The second mechanism involves blood sugar-regulating hormone, which is a hormone that triggers cell proliferation. Some women with PCOS also experience a resistance to this hormone, which results in excessive levels in circulation. Elevated blood sugar levels continue to stimulate cells that line the uterine cavity thereby increasing the risk of developing endometrial cancer.

Prolonged Night Shifts

Evidence shows that women who work night shifts have a higher risk of breast and endometrial cancer. Losing nighttime sleep reduces the levels of melatonin which is a sleep hormone which contains properties that halt the spread of cancer. Experts claim that this is also vital for keeping ovaries working and producing eggs. However, carrying on long-term night shifts affects sex hormone levels which may lead to early menopause and endometrial carcinoma.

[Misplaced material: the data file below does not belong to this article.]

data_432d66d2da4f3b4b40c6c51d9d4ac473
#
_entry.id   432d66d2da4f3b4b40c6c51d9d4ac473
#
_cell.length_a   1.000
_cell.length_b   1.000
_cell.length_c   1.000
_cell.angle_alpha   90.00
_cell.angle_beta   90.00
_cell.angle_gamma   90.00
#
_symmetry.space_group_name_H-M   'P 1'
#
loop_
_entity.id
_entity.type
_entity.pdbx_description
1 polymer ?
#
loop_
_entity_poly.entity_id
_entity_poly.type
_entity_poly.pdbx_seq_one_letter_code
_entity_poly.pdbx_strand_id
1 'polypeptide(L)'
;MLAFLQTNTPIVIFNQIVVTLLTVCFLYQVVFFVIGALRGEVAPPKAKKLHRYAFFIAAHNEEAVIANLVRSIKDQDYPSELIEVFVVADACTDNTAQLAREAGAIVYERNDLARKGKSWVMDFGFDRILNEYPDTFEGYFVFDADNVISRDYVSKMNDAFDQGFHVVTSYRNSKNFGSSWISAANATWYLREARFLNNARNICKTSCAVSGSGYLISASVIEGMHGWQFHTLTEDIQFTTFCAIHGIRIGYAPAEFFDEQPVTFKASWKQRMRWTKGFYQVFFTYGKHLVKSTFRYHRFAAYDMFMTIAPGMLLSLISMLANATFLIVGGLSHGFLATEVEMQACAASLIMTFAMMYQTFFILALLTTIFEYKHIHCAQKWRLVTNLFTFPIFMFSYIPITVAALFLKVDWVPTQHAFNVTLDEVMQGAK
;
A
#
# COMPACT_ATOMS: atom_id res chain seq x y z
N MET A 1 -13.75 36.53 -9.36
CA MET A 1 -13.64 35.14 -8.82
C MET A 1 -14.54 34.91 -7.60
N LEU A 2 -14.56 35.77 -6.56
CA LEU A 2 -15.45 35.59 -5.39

Advanced Age

The chance of developing endometrial cancer increases with age. Most women diagnosed with this disease are between the ages of 50-70 and are postmenopausal.

Chronic Use of Tamoxifen Treatment for Breast Cancer

The usual drug used to prevent and treat breast cancer acts as an anti-estrogen in breast tissues. But, it poses estrogen-like effects to the uterus. If you have gone through menopause, it can cause endometrial proliferation and endometrial hyperplasia, increasing your risk of endometrial cancer. This risk increases by two-fold in patients who are under extended therapy and the risk is increased up to 5 years after stopping treatment.

While it has been considered an effective treatment against breast cancer, women must also consider the risk against the benefits. This is a matter you should discuss with your breast doctor. You will most likely be advised to undergo yearly gynaecologic exams. Any abnormal bleeding, staining, or spotting must be promptly reported and immediately investigated as this could be a symptom of endometrial cancer.